This is something that happens. And this is something that I've personally done, and it is not fun. So you want to make sure that you keep copies. And the question has a very obvious answer, which is, oh, just use disk snapshots. Because they're really made for that, right? I thought that was probably the only answer, but we also started chatting about, well, could we do the same thing with Google Cloud Storage, right?
Especially because with Google Cloud Storage you have Nearline and Coldline, which are classes of storage that allow you to store the same data with the same durability, but we've last-- basically, it takes a little bit longer to access, but it's way cheaper. So we're wondering, oh, it's probably the best solution. Turns out that it is not. Because if you're running snapshots, the price for snapshots or Nearline is the same, exactly the same. And with Coldline, you could go a little bit cheaper.
But then you have the problem that, for Nearline or Coldline, creating a snapshot from that data is not as simple as creating a snapshot from a snapshot. Because when you have a snapshot, everything you need to do if you want to create a new disk, it's just one click and you're done-- or one REST API, or one gcloud command. It is way simpler. And unless you had a huge amount of data that you were storing in-- like you were backing up-- and then in that case, as you were mentioning, maybe you should not be using persistent disks.
So unless you're using a huge amount of data on persistent disks and that little difference in price makes a lot of difference, I'd say that you should just simply use snapshots. Because once the price is pretty-- it's actually the same as Nearline, and they're much easier to use.
MARK: Yeah, it's worth noting that snapshots, they're defaced. So you don't have to grab the whole thing again, which you might necessarily need to do if you're going to shift all your stuff over to some sort of cloud storage incident. What's also kind of cool about them is that snapshots are globally available.
So if you want to restore them, you can restore them to any zone within your project. So that makes them super, super useful, especially if you want to capture your operating system, as well as your data at the same time. So your recovery time is pretty sweet.
FRANCESC: I think in that case, it's important to take into account that when you have a snapshot and you're copying it across networks, across regions, there's a fee associated to that. Because you're actually transferring data across networks. So there's like ingress and egress and stuff like that you take into account.
Very related to that, if you store that information into cloud storage, into Nearline or Coldline, you also have a cost associated to reading all that data. So we have a bunch of links in the show notes. There's actually a very good article that we found while doing the research for this question, which the name is, "Designing a Disaster Recovery Plan," and it covers the snapshots but way more than that.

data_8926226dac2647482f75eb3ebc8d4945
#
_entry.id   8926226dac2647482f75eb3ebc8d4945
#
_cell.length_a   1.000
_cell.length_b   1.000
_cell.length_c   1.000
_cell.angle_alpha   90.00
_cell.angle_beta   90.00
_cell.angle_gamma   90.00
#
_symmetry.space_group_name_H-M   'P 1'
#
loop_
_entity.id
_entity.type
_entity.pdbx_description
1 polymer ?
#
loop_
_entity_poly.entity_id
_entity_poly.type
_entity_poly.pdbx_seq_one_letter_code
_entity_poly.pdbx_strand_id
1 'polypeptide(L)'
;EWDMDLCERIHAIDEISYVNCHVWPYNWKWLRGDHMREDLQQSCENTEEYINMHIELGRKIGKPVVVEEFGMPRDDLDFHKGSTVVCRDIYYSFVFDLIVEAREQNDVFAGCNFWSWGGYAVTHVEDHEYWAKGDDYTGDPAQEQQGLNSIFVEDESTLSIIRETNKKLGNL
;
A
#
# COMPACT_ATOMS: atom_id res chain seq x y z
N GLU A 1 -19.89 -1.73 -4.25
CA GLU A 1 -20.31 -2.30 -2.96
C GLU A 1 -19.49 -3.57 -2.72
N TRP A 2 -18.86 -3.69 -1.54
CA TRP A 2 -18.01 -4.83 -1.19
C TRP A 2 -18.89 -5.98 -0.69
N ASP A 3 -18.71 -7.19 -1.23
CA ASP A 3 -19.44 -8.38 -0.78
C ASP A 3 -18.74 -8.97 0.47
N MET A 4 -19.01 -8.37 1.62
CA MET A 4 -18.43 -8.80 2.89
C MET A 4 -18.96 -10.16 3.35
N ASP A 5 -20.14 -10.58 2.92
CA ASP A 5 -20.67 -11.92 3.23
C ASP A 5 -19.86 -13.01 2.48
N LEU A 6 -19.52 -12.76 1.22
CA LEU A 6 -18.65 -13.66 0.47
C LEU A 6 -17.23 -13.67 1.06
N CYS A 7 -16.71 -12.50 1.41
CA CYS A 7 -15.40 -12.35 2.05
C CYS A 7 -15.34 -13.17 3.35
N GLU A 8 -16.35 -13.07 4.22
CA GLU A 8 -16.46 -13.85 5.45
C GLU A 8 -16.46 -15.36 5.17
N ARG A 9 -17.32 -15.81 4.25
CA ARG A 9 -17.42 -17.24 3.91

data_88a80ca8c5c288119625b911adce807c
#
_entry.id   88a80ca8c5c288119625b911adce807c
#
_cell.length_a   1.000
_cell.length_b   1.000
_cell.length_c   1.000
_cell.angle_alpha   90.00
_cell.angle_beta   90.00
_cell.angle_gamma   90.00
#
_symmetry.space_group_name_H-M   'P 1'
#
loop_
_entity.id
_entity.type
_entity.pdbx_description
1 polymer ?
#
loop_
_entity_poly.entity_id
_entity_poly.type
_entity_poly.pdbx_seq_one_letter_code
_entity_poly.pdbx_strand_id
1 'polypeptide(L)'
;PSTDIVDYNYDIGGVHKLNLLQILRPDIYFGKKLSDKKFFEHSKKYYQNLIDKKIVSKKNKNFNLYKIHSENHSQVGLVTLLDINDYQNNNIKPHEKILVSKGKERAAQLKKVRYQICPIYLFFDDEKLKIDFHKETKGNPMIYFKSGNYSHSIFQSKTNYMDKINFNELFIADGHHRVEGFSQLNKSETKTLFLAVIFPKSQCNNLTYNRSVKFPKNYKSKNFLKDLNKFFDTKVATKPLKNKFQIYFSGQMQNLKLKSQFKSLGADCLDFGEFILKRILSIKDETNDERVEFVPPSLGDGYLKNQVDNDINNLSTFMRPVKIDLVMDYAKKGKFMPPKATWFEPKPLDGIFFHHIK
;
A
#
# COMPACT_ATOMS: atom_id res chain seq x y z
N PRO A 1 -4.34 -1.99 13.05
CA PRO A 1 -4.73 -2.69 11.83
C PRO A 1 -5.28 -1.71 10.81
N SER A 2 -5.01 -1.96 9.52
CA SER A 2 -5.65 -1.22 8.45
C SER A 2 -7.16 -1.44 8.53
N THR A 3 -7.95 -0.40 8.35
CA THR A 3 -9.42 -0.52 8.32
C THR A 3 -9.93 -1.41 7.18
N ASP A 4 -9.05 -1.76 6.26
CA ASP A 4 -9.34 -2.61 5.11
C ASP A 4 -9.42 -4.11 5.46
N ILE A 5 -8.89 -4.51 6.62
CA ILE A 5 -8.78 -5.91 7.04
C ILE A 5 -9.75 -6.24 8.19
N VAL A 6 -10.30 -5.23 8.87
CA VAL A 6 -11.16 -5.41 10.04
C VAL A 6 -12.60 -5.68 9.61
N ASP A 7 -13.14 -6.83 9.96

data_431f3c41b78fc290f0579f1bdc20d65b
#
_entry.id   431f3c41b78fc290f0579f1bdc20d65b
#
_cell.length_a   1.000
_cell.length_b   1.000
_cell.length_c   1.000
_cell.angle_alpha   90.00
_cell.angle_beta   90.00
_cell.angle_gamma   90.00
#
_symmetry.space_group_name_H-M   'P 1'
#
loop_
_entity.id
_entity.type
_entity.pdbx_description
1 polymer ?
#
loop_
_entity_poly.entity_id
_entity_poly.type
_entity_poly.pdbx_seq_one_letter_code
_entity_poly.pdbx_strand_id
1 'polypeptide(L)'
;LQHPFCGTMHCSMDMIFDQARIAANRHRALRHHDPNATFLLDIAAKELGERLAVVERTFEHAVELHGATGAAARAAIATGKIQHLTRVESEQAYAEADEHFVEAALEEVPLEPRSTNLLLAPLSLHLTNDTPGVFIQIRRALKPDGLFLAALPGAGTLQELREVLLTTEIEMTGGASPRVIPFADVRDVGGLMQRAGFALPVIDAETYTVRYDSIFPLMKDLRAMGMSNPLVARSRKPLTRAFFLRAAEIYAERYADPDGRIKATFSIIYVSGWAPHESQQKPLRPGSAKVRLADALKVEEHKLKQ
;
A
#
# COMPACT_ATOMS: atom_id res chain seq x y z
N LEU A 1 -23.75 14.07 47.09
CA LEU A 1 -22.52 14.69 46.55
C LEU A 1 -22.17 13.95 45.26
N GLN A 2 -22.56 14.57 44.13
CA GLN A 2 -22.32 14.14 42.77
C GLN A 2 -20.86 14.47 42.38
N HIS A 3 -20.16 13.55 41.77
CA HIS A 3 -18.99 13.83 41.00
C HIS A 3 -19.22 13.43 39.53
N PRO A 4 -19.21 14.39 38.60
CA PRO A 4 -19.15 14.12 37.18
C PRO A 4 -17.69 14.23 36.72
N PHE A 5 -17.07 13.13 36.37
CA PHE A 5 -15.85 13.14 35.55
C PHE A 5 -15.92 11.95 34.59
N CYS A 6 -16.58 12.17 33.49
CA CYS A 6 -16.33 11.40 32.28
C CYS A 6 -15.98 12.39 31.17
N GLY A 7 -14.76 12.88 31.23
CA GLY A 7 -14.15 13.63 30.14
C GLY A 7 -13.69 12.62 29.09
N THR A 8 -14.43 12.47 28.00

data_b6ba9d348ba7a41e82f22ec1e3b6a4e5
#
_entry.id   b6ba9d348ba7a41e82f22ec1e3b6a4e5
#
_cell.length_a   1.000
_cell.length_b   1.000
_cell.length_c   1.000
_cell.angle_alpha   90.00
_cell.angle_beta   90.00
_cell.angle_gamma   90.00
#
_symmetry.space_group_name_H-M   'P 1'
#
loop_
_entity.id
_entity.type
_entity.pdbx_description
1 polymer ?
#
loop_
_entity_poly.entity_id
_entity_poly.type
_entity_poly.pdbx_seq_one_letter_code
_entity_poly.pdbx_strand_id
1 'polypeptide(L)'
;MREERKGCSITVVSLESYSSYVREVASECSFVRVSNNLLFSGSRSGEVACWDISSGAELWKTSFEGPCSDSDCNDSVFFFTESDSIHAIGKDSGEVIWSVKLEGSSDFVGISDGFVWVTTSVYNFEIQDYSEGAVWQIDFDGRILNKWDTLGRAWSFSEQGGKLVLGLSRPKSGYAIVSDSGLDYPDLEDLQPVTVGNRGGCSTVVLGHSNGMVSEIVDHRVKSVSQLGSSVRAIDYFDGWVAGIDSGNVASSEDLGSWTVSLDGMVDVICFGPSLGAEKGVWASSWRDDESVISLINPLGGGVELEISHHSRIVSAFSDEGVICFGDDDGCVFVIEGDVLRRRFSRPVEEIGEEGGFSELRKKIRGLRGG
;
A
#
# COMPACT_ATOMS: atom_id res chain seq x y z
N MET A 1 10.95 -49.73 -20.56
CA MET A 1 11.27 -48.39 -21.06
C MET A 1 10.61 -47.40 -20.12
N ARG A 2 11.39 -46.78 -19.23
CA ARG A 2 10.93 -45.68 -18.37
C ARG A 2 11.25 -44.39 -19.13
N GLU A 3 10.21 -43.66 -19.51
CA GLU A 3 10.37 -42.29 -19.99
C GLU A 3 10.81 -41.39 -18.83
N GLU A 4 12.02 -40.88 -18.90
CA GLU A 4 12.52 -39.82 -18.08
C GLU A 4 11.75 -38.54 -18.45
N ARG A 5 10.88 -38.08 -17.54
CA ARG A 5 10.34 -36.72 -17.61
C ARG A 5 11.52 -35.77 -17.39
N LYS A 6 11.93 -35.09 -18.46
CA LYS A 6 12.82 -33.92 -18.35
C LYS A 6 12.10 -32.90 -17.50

So maybe even a good topic for an episode. I don't know who would be a good person to have, but like, what do we do when things go wrong? Not internally at the SRE, but if you're a customer, what are the kind of things that you can do to prepare for any mistakes that could happen in your interaction?
MARK: I like that idea a lot. We should do that.
FRANCESC: So I think that with that, the question has been answered. So thank you FRWheelie23 for that great question. I hope that you'll be happy with the answer.
MARK: Excellent. All right, well, Francesc, I know you just got back from China. But what are you up to lately?
FRANCESC: A bunch of things. I'm going to be in New York next week, and I'll actually be-- on Monday, I'll be presenting at the Google Developer Group in New York City with Brad. He'll be talking about Cloud functions. And I'll be doing a couple demos on Cloud endpoints. And after that, my next trip is something that I did not expect, but I will be going to Buenos Aires in Argentina.
MARK: Oh, nice. What are you doing there?
FRANCESC: I will be going to an event that I'm not sure it's already public. It's like a Google event that's going to happen there. But I will make sure to get a couple extra days so I can run some meet-ups.
MARK: Very cool. Very, very cool.
FRANCESC: What about you?
MARK: So we will be hosting the Extra Life and Play Crafting Game Jam here in San Francisco. I'll be around for that. So if you're in the area and you want to raise some money for kids in hospitals, please come by. A couple of weeks after that, I will be at the Nordic game conference in Malmo, Sweden. I'm probably mispronouncing that terribly.
FRANCESC: I think you're pronouncing it correctly. It's Malmo.
MARK: OK. Wow. I usually mess that up entirely. But yeah, I think that's the stuff that I've been doing. I do have a blog post that I just put live. I know I've mentioned on the podcast a couple of times, talking about running game servers on Kubernetes. Just put the first part of a series up live, so I'll put a link to that in the show notes, as well.
FRANCESC: Nice. And since you're mentioning that, I'll also mention my just for fun video that I released four days ago, so that's pretty new. The previous episode was on the context package and how to use it. This one is on how to implement it. So if you're interested in seeing me hack stuff in Go, go check it out. We have a link in the show notes, too.
MARK: Excellent. Well, Francesc, thank you again for spending time with me and doing another podcast.
FRANCESC: Thank you, Mark. And thank you all for listening.
MARK: See you all next week.